Although the literature on rapid urbanization in the Third World is considerable, the role of intermediate-sized cities in this process is not well documented. In this comparative study, the contributors examine urbanization and development in five intermediate-sized cities in Indonesia and the Philippines. Their focus on population movements (both permanent and temporary) and patterns of employment illuminates how the complex relationships between the two phenomena influence the growth of cities. Some of the specific variables analyzed include characteristics, problems, and perceptions of migrants, nonmigrants, and circulators; the role of the formal and informal sectors; labor creation; and the alleviation of poverty.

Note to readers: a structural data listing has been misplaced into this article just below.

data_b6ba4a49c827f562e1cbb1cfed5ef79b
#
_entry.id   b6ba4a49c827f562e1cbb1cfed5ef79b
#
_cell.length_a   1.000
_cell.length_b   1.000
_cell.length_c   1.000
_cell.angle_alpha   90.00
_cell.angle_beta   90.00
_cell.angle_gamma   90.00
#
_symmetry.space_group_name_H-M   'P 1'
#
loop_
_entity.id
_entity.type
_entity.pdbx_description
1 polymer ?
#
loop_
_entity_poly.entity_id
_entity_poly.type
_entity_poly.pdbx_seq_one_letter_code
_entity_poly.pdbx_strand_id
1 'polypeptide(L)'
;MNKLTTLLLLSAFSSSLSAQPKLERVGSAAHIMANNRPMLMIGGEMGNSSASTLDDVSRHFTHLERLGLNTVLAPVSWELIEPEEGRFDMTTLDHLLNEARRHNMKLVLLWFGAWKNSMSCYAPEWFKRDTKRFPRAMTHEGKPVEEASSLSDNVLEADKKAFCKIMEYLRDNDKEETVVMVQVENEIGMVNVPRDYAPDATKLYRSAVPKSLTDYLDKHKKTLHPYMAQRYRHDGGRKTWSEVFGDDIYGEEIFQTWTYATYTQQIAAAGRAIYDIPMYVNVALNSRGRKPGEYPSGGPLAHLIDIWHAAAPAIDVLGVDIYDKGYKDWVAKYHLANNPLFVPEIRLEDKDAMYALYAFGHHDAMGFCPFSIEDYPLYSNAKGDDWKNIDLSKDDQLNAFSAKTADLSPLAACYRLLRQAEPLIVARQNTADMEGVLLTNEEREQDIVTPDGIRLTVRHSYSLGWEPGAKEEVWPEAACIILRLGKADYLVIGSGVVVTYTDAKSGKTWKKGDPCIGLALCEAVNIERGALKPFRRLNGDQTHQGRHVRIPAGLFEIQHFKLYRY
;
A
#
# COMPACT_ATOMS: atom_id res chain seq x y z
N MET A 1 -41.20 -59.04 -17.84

Foreword -- Introduction -- The Study Areas -- Social and Economic Characteristics of Migrants and Nonmigrants -- Reasons for Coming to the City and Subsequent Outcomes -- Employment Patterns of Migrants -- Migrant and Nonmigrant Perceptions -- Characteristics of Circulation and Circulators -- Synthesis and Policy Implications